Canada’s international trade, the May 2015 statistics

Canada’s exports declined 0.6% in May while imports were up 0.2%, bringing our trade deficit  withthe world from $3 billion in April to $3.3 billion in May.

Exports declined to $42 billion, the fifth consecutive monthly decrease, with declines in metal and non-metallic mineral products (-5.8%) and metal ores and non-metallic minerals (-9.2%) partly offset by gains in aircraft and other transportation equipment (+10.3%) as well as motor vehicles and parts (+2.7%). Imports edged up to $45.3 billion, as 7 of 11 sections increased, with consumer goods up 2.3%, metal and non-metallic mineral products up 5%, while imports of aircraft and other transportation equipment declined 12.4% and industrial machinery and equipment were down 5%.

Specifically concerning the all important energy sector, our exports of energy products increased 1.3%, with exports of refined petroleum energy products rising 7.4% but exports of crude oil and crude bitumen falling 1.1%. Imports of energy products meanwhile were up 2.9%, led by crude oil and crude bitumen.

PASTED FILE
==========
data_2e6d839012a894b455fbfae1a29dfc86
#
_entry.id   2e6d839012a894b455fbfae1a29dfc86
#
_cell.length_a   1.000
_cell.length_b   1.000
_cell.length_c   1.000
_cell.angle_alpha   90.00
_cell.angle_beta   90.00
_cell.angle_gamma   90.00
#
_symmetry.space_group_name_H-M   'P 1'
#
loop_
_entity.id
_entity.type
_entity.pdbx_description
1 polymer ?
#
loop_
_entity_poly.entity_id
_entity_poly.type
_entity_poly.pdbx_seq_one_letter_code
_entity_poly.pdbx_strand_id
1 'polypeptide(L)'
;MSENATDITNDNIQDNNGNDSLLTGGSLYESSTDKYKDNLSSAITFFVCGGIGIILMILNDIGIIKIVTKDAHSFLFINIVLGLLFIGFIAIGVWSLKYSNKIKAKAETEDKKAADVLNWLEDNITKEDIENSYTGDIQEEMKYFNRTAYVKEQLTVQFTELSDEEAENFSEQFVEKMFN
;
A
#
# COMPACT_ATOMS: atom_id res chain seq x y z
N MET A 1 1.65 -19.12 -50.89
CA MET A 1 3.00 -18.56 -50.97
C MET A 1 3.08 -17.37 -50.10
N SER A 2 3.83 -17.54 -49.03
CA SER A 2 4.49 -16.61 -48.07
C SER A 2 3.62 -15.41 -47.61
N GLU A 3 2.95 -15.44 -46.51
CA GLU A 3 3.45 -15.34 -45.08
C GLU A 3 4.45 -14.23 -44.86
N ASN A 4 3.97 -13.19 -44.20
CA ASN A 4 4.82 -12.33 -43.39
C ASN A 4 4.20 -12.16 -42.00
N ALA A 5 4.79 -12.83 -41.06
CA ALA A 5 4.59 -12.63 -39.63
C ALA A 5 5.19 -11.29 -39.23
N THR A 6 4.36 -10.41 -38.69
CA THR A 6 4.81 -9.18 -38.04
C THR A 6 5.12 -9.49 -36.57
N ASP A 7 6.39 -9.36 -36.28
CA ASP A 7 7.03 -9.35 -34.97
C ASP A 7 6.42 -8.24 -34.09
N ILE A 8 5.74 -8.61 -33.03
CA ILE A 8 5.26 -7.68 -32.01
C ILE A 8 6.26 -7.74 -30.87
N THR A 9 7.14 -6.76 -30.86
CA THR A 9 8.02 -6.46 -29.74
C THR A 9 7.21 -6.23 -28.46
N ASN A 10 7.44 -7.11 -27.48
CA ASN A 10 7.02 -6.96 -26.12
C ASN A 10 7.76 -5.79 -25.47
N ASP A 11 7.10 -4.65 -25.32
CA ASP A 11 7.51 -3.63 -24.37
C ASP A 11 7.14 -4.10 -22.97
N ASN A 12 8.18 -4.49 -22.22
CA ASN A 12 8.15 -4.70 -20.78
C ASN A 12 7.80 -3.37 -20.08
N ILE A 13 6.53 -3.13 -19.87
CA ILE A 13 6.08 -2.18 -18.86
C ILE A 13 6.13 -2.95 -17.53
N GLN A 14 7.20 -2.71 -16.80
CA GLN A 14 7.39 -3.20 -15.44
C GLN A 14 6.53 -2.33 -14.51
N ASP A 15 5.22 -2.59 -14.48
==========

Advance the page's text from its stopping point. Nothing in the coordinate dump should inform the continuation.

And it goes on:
As to the breakdown by region, exports to the United States declined only 0.3% but exports to other countries fell 1.6%, the United Kingdom and China decreasing the most. Imports from the United States increased 0.5% while imports from elsewhere were down 0.2%, led by Japan and Italy, while imports from the United Kingdom and Norway were up. As a result, Canada’s trade surplus with the United States narrowed from $2.3 billion to $2.1 billion while our trade deficit with other countries widened from $5.3 billion to $5.5 billion.

South of the border meantime, the U.S. international trade deficit in goods and services increased from $40.7 billion in April to $41.9 billion in May, as exports decreased 0.8% while imports remained stable. Capital goods led the decrease in U.S. exports, particularly civilian aircrafts and industrial machines. The U.S. deficit with China and Mexico went up but their deficit with the European Union was down.

 

Christian Sivière                                                             Import Export Logistics Solutions TM, Montréal  christian.siviere@videotron.ca                                                 All rights reserved      July 2015

Sources : Statistics Canada, U.S. Census Bureau

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